I am interested in the interface between the way people see the elements and interrelationships in their environment with the way they decide and act in that environment. Further, I am concerned with the way the lenses people carry around in their heads are structured by the messages they received over time as they were growing up (and continue to receive when they are grown-up!) as members of a particular class, gender, and ethnicity. This concern has led me to explore a variety of different problems such as the distribution of local knowledge and the patterning of agricultural decision making of different categories of farmers, the relationship between marginality of production systems and the persistence of cultural memory that supports conservation of biodiversity, and the connection between mental maps and resource management practices of different groups of actors in a watershed.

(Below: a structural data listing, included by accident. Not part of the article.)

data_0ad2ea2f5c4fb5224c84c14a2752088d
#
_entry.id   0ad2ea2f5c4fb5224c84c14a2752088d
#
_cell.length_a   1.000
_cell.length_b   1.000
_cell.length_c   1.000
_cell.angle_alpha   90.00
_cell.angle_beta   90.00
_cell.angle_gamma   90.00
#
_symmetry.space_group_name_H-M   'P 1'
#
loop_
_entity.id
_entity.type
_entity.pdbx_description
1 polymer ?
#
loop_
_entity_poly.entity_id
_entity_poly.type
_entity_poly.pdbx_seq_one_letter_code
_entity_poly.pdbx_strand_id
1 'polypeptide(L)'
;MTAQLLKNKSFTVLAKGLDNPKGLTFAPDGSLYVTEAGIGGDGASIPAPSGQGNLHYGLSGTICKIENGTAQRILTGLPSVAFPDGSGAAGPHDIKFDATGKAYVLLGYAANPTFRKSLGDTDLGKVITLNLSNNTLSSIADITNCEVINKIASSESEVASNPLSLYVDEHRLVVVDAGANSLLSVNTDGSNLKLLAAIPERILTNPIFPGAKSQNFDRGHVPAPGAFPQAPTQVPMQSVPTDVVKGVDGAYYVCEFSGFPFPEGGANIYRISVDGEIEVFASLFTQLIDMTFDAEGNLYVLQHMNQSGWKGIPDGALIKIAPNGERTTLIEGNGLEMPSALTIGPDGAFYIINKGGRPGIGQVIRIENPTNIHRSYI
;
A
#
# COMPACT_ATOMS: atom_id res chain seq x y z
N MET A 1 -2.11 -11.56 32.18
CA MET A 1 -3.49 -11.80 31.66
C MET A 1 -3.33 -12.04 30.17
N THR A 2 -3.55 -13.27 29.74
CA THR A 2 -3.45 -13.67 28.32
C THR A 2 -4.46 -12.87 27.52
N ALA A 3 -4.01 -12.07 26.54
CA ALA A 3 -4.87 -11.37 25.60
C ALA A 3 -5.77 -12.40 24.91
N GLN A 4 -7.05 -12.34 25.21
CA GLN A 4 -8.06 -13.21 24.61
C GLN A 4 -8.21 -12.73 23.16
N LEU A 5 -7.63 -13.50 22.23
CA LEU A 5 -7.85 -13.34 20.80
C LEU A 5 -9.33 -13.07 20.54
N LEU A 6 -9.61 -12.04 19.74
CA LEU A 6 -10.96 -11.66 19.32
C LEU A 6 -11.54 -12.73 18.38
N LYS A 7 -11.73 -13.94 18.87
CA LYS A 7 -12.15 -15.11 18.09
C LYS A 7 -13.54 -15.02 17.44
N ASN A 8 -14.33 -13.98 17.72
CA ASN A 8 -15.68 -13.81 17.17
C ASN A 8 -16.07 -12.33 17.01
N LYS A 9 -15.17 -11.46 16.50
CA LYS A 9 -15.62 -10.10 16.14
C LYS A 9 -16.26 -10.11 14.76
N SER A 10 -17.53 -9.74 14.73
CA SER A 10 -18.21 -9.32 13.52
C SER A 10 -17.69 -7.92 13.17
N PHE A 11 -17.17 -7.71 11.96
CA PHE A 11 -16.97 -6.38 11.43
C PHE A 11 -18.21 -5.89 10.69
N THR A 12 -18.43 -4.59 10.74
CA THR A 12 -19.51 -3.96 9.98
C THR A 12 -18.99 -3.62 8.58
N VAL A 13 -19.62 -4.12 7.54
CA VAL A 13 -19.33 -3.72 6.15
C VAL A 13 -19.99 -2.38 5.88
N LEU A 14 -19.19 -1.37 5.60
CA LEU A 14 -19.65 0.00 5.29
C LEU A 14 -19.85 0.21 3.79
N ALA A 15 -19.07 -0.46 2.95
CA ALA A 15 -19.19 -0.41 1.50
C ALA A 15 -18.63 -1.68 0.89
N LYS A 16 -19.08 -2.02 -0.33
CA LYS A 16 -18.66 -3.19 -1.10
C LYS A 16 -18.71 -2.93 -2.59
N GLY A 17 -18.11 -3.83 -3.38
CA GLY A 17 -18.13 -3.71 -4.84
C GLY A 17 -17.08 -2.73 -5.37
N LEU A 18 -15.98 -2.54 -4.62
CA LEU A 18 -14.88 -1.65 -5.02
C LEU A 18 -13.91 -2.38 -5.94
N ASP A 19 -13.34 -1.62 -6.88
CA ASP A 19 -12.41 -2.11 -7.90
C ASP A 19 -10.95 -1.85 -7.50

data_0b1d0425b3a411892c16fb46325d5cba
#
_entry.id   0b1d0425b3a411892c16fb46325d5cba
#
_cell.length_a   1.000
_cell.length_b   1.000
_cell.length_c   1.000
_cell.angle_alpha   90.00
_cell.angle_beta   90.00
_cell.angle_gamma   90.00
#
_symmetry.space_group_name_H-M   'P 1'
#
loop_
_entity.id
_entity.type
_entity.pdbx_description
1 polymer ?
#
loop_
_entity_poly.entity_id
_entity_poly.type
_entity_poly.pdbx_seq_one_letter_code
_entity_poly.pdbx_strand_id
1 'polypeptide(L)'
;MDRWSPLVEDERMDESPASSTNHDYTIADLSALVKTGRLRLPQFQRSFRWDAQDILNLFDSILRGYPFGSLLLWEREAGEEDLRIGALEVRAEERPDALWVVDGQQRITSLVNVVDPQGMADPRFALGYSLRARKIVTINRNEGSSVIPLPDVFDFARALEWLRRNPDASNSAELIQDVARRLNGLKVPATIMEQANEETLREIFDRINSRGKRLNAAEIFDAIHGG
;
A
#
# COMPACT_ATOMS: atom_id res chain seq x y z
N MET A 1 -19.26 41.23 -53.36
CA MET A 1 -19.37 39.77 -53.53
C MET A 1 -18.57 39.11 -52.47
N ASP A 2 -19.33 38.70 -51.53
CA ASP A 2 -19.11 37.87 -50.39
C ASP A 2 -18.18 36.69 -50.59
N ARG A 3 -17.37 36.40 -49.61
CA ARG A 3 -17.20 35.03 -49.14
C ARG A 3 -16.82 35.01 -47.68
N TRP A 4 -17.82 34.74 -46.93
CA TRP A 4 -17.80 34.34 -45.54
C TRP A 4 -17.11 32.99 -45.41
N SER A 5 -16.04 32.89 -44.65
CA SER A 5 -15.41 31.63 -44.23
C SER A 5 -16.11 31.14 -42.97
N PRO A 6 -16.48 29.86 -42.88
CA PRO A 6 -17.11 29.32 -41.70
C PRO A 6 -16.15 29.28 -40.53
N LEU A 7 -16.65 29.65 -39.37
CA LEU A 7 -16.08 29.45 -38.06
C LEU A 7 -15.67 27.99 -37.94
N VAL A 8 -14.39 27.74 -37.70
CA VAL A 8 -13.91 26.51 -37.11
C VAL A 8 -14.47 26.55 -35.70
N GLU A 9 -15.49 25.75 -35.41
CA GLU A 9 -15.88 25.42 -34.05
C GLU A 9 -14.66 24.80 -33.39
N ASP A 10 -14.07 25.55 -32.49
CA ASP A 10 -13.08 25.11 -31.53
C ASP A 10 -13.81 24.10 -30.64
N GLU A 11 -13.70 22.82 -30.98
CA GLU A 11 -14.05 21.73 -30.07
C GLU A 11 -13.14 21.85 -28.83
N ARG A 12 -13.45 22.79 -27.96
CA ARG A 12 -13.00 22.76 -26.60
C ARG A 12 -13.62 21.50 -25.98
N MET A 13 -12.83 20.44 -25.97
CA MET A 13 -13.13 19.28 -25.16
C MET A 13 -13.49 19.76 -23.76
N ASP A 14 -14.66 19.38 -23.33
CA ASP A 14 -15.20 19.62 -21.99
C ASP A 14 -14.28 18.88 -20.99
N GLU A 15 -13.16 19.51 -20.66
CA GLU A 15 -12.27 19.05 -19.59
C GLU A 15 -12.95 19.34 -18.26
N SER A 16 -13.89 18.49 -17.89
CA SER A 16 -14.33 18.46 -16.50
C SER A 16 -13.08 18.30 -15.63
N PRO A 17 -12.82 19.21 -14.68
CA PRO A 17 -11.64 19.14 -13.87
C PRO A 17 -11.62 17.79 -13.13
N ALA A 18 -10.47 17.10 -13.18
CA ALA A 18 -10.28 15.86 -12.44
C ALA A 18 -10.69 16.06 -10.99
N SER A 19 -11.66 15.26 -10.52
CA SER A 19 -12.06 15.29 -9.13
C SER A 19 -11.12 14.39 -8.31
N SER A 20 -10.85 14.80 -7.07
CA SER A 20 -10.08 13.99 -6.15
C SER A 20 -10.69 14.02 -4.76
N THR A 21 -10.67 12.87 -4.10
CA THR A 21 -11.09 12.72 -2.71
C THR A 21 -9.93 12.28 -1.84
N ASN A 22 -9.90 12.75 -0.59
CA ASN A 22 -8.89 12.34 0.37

PhD, Anthropology, University of Kentucky, 1987
- Ecological anthropology
- Cultural ecology
- Anthropology of development
- Marginality, memory, and resistance
- Culture and biodiversity
- American South
Nazarea, Virginia D., ed. 1999. Ethnoecology: Situated Knowledge/Located Lives.Tucson: University of Arizona Press.
Nazarea, Virginia D. 1998. Cultural Memory and Biodiversity. Tucson: University of Arizona Press.
Nazarea, Virginia D., Robert Rhoades, Erla Bontoyan, and Gabriela Flora. 1998. “Defining Indicators Which Make Sense to Local People: Intracultural Variation in Perceptions of Natural Resources.” Human Organization 57(2):159-170.